Nursing Homes Cited for Neglect and Abuse 22% More Often During Past Six Years
More nursing homes are being cited for serious violations, says a USA Today investigation. Citations are issued by state agencies that investigate and license nursing home when they find examples of bad care. The increase in citations may result, the story states, from a drop in the level of care or increased pressure on regulators to correct dangerous conditions. From 2000 through 2006, 22% more citations were issued to nursing homes that placed patients in "immediate jeopardy," according to records from the U.S. Centers for Medicare and Medicaid Services, which regulates nursing homes.
Citation for "immediate jeopardy" are the most serious charges state agencies can issue and often follow cases in which patients develop severe pressure ulcers (bed sores, pressure sores, decubitus ulcers), fall and sustain fractures, are the victims of serious medication errors, become severely dehydrated, become malnourished or experience a severe unplanned weight loss, wander away (elope) from a facility and are seriously injured or die, are strangled or asphyxiate on restraints or bed rails, or are physically or sexually assaulted or abused. Nursing homes that expose patients to "immediate jeopardy" may have to pay fines and may be suspended from accepting new Medicaid patients, who typically are a major source of revenue. Read the article on nursing home citations.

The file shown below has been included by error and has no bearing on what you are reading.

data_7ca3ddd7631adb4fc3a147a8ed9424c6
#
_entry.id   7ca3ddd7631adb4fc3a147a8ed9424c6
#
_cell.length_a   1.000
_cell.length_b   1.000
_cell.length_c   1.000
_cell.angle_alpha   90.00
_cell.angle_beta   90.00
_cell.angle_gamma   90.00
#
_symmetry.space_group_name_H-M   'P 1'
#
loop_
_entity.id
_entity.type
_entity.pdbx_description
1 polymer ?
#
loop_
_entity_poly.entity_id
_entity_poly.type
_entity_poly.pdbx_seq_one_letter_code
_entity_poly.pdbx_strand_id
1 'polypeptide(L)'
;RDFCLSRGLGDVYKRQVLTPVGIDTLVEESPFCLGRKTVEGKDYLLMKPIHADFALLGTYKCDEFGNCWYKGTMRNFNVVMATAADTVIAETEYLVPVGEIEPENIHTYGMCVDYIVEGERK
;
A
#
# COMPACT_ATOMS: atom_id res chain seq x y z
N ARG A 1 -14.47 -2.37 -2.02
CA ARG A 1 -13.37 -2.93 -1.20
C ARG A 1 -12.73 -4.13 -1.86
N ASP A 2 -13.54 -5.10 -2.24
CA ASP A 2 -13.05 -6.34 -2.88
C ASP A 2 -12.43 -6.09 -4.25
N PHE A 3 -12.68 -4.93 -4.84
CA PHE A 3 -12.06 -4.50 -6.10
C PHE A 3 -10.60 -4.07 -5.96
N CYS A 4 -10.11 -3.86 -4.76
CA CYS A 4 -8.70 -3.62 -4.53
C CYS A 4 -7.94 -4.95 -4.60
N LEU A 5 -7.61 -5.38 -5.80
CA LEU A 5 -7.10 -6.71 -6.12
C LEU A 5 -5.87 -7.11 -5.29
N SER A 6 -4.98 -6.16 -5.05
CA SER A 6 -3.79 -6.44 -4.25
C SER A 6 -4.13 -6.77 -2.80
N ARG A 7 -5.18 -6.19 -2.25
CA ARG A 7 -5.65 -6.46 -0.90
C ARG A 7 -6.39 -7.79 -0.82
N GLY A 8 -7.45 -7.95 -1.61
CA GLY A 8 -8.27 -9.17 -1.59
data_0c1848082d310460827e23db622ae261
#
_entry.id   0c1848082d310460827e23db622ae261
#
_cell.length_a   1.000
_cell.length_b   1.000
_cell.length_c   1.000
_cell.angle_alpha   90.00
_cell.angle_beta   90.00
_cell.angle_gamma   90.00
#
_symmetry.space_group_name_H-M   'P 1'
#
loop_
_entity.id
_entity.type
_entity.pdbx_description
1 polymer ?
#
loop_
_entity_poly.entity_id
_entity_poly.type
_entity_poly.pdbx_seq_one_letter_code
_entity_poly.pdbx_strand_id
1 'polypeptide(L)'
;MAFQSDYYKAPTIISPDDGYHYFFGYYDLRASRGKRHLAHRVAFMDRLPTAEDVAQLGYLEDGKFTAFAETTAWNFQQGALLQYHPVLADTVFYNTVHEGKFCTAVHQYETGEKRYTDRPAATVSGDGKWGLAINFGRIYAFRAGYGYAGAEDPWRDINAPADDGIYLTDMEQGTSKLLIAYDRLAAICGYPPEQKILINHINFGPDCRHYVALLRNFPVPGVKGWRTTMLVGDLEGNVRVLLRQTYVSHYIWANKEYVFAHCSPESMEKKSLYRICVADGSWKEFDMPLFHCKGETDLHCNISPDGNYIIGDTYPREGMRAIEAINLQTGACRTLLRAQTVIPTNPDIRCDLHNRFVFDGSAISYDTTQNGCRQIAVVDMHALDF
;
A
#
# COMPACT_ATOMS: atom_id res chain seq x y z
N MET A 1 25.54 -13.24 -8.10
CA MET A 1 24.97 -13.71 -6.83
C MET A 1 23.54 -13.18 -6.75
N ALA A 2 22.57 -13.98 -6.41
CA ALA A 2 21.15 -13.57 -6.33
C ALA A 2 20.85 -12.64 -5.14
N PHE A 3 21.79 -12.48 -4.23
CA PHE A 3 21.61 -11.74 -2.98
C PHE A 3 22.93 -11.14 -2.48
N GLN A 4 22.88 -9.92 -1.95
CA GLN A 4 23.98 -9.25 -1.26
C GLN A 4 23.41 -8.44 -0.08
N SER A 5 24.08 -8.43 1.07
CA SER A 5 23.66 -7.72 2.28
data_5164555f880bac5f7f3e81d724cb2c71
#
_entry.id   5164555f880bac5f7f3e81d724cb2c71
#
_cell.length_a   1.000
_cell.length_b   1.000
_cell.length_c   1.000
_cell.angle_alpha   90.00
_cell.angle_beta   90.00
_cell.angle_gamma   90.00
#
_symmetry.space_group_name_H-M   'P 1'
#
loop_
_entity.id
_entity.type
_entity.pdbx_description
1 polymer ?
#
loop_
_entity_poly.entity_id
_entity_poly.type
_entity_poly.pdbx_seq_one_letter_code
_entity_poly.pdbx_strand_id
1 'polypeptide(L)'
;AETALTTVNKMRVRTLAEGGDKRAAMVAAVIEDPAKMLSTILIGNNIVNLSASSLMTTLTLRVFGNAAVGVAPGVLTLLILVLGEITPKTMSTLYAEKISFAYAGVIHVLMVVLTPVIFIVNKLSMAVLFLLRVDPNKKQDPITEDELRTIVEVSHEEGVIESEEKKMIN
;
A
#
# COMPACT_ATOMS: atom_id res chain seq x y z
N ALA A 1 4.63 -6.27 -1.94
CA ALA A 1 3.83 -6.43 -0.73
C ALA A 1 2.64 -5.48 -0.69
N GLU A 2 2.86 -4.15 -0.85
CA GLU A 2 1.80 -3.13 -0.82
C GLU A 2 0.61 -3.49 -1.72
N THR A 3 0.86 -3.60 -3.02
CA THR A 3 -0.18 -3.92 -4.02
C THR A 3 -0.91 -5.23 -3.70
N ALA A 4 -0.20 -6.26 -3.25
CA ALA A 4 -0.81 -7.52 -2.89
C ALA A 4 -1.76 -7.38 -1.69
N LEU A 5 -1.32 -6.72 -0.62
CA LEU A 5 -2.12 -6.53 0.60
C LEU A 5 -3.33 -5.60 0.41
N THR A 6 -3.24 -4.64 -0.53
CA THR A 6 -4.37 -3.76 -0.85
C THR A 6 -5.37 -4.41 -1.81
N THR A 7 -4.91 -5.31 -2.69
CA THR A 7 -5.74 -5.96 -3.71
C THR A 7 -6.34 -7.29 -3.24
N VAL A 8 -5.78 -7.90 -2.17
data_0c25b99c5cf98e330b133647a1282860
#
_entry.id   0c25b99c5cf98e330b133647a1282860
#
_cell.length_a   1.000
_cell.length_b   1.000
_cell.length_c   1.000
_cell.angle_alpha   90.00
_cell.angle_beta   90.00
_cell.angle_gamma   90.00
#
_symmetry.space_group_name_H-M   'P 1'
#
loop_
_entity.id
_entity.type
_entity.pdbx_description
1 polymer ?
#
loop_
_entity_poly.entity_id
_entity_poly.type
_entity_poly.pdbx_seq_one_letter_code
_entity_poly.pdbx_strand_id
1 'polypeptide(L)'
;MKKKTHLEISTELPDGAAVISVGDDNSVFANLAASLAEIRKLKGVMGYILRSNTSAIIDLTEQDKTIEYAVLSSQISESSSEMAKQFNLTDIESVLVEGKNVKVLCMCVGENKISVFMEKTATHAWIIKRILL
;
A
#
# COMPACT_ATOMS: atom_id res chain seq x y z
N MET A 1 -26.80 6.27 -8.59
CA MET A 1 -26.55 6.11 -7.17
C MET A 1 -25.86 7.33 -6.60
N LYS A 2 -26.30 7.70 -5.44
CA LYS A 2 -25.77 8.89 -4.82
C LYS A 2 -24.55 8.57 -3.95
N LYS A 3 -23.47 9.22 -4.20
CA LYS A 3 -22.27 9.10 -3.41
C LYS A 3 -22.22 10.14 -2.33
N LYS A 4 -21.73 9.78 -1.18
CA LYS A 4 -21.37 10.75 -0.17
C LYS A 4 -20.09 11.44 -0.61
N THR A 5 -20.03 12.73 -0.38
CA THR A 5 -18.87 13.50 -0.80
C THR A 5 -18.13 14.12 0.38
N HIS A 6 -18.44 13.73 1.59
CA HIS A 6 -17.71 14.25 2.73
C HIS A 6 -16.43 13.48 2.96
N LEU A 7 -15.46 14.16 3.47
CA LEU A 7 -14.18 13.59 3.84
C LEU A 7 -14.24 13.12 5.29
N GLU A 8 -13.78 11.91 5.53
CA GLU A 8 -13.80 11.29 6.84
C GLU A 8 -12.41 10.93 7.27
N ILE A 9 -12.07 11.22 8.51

An advocate for nursing home patients was quoted in the story as saying, "It doesn't necessarily mean things are getting worse. It means we're finding more of the problems." He's probably right. In the absence of more funding and more staff for the state agencies that survey nursing homes and inspect complaints about care, more "searching" inspections by these same state agencies is necessary. This probably comes as no surprise. If state agencies want to find more worms, but they don't have the time or manpower to look under more rocks, they've got to look harder under those rocks they are able to lift. It works when you're looking for worms . . . and bad nursing homes.
Robert W. Carter, Jr. is a Virginia attorney whose law practice is dedicated to protecting the rights of the victims of nursing home and assisted living neglect and abuse in Richmond, Roanoke, Norfolk, Lynchburg, Danville, Charlottesville, and across Virginia.
Posted on Sat, February 9, 2008
by Robert Carter